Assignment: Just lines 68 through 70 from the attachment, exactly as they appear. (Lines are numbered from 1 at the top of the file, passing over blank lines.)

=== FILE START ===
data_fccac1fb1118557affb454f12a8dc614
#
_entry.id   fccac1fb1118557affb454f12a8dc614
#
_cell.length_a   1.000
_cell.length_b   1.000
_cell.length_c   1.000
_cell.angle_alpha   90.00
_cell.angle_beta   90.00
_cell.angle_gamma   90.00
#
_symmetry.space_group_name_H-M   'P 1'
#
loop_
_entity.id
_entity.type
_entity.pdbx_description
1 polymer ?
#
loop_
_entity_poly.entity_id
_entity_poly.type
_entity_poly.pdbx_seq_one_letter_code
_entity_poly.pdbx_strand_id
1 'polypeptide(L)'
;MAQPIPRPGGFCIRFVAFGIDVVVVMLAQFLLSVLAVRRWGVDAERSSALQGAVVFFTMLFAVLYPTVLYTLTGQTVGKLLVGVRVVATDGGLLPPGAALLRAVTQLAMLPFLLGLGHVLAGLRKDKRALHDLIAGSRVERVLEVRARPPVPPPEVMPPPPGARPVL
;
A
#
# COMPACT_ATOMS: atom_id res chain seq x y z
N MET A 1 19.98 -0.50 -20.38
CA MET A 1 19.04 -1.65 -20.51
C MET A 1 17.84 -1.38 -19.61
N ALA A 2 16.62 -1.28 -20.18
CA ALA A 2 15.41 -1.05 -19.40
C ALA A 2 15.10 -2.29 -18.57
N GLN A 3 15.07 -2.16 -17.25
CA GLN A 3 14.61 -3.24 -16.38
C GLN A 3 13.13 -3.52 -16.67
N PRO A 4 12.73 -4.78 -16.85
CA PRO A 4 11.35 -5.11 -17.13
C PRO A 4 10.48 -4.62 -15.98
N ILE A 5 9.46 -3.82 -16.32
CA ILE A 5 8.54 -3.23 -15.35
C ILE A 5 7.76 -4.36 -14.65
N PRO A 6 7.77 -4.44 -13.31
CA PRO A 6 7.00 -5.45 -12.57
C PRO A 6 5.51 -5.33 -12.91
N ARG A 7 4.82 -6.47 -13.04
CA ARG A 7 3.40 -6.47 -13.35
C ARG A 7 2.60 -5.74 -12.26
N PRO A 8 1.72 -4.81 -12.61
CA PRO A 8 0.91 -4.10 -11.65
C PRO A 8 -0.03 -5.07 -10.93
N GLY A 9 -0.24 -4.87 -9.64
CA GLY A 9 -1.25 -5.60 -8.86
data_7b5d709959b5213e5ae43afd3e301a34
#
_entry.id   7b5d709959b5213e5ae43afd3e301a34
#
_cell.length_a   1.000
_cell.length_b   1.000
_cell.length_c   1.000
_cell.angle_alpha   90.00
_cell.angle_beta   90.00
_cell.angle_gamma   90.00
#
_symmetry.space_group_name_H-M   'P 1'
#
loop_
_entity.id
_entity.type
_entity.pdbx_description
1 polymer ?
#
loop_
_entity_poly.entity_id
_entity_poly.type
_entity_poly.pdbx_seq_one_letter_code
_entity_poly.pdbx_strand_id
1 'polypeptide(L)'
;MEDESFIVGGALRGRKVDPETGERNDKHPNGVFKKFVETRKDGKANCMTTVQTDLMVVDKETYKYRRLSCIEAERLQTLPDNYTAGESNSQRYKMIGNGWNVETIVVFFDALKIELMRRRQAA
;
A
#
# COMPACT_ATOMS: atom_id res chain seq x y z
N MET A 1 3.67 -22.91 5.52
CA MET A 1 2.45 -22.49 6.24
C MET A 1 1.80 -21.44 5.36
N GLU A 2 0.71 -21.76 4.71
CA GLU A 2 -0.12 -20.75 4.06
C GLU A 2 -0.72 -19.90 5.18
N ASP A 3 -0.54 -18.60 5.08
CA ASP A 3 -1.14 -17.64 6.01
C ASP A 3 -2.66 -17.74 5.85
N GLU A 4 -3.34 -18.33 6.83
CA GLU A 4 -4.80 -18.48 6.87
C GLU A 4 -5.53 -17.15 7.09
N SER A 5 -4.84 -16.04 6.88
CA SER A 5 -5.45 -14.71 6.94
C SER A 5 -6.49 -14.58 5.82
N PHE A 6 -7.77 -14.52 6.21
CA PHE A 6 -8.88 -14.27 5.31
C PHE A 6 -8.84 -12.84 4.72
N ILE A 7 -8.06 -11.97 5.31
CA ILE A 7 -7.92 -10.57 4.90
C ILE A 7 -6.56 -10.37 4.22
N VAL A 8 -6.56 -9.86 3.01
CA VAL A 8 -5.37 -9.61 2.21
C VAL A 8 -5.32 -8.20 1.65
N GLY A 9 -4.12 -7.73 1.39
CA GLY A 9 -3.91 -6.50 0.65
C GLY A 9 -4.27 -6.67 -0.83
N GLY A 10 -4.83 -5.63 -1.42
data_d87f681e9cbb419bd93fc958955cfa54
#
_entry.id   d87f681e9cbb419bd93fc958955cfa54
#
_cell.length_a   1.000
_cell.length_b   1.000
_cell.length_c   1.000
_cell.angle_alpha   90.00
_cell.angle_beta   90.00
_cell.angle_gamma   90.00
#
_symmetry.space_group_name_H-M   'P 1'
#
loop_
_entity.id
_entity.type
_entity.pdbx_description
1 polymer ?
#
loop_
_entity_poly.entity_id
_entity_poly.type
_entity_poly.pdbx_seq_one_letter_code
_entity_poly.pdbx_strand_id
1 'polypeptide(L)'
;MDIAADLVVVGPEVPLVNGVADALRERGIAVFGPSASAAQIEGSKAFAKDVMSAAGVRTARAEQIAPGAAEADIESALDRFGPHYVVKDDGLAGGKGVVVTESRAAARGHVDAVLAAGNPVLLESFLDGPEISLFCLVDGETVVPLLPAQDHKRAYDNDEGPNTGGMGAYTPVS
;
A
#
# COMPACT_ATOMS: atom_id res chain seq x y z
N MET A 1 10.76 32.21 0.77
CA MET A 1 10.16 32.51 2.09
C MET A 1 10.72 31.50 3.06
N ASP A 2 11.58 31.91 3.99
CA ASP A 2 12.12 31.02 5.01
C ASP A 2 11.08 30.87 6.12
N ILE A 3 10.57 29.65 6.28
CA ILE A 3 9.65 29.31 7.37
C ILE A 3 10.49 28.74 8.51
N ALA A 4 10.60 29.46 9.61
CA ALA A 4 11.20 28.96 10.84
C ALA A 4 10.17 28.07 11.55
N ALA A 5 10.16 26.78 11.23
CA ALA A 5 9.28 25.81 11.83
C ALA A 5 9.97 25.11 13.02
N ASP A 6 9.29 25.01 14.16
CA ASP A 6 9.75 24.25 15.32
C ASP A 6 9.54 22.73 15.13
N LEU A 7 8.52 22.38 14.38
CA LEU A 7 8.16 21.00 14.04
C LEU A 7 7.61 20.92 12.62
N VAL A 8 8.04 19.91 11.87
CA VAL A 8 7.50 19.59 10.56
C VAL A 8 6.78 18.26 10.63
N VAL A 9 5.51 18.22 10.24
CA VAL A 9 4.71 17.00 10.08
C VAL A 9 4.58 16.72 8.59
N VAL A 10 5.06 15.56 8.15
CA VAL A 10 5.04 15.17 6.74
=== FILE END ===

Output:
_symmetry.space_group_name_H-M   'P 1'
#
loop_